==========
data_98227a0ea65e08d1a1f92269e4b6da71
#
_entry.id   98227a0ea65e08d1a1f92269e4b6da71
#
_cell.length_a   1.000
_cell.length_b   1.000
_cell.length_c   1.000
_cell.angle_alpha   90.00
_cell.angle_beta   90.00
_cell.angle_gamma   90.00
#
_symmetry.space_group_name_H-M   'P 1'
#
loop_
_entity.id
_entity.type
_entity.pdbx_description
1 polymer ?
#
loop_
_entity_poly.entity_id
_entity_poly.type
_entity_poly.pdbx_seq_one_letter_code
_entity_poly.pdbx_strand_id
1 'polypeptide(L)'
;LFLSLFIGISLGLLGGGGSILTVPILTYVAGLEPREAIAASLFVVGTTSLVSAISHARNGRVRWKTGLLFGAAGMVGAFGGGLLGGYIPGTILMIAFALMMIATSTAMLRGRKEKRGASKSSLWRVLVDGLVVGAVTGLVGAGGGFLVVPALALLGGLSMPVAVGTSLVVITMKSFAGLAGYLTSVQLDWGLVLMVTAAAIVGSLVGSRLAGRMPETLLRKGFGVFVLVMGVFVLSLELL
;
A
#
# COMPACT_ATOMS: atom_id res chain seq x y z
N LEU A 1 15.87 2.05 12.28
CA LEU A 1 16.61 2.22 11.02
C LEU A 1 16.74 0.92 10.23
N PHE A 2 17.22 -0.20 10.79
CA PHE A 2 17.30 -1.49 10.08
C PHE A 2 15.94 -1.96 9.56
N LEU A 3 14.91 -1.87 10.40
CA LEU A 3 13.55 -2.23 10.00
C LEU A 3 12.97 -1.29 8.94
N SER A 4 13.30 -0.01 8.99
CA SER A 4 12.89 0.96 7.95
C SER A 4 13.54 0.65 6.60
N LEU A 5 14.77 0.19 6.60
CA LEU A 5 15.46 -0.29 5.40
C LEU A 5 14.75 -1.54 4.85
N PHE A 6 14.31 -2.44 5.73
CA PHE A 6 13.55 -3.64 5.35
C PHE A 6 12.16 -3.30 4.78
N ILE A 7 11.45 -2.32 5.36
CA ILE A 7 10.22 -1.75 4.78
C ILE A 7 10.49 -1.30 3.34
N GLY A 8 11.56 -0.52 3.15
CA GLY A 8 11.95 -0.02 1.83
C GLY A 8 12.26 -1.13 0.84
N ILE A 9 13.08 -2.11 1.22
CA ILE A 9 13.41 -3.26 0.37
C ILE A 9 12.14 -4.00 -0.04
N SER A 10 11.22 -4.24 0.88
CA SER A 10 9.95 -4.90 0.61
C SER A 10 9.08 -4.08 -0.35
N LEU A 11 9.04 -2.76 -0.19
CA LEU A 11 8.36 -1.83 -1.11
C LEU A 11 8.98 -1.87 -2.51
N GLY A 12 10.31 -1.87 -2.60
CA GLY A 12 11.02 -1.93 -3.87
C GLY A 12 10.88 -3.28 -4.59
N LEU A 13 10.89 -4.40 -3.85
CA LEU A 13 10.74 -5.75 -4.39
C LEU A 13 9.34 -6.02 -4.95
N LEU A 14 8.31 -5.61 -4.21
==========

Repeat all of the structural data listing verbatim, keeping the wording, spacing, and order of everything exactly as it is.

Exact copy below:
data_98227a0ea65e08d1a1f92269e4b6da71
#
_entry.id   98227a0ea65e08d1a1f92269e4b6da71
#
_cell.length_a   1.000
_cell.length_b   1.000
_cell.length_c   1.000
_cell.angle_alpha   90.00
_cell.angle_beta   90.00
_cell.angle_gamma   90.00
#
_symmetry.space_group_name_H-M   'P 1'
#
loop_
_entity.id
_entity.type
_entity.pdbx_description
1 polymer ?
#
loop_
_entity_poly.entity_id
_entity_poly.type
_entity_poly.pdbx_seq_one_letter_code
_entity_poly.pdbx_strand_id
1 'polypeptide(L)'
;LFLSLFIGISLGLLGGGGSILTVPILTYVAGLEPREAIAASLFVVGTTSLVSAISHARNGRVRWKTGLLFGAAGMVGAFGGGLLGGYIPGTILMIAFALMMIATSTAMLRGRKEKRGASKSSLWRVLVDGLVVGAVTGLVGAGGGFLVVPALALLGGLSMPVAVGTSLVVITMKSFAGLAGYLTSVQLDWGLVLMVTAAAIVGSLVGSRLAGRMPETLLRKGFGVFVLVMGVFVLSLELL
;
A
#
# COMPACT_ATOMS: atom_id res chain seq x y z
N LEU A 1 15.87 2.05 12.28
CA LEU A 1 16.61 2.22 11.02
C LEU A 1 16.74 0.92 10.23
N PHE A 2 17.22 -0.20 10.79
CA PHE A 2 17.30 -1.49 10.08
C PHE A 2 15.94 -1.96 9.56
N LEU A 3 14.91 -1.87 10.40
CA LEU A 3 13.55 -2.23 10.00
C LEU A 3 12.97 -1.29 8.94
N SER A 4 13.30 -0.01 8.99
CA SER A 4 12.89 0.96 7.95
C SER A 4 13.54 0.65 6.60
N LEU A 5 14.77 0.19 6.60
CA LEU A 5 15.46 -0.29 5.40
C LEU A 5 14.75 -1.54 4.85
N PHE A 6 14.31 -2.44 5.73
CA PHE A 6 13.55 -3.64 5.35
C PHE A 6 12.16 -3.30 4.78
N ILE A 7 11.45 -2.32 5.36
CA ILE A 7 10.22 -1.75 4.78
C ILE A 7 10.49 -1.30 3.34
N GLY A 8 11.56 -0.52 3.15
CA GLY A 8 11.95 -0.02 1.83
C GLY A 8 12.26 -1.13 0.84
N ILE A 9 13.08 -2.11 1.22
CA ILE A 9 13.41 -3.26 0.37
C ILE A 9 12.14 -4.00 -0.04
N SER A 10 11.22 -4.24 0.88
CA SER A 10 9.95 -4.90 0.61
C SER A 10 9.08 -4.08 -0.35
N LEU A 11 9.04 -2.76 -0.19
CA LEU A 11 8.36 -1.83 -1.11
C LEU A 11 8.98 -1.87 -2.51
N GLY A 12 10.31 -1.87 -2.60
CA GLY A 12 11.02 -1.93 -3.87
C GLY A 12 10.88 -3.28 -4.59
N LEU A 13 10.89 -4.40 -3.85
CA LEU A 13 10.74 -5.75 -4.39
C LEU A 13 9.34 -6.02 -4.95
N LEU A 14 8.31 -5.61 -4.21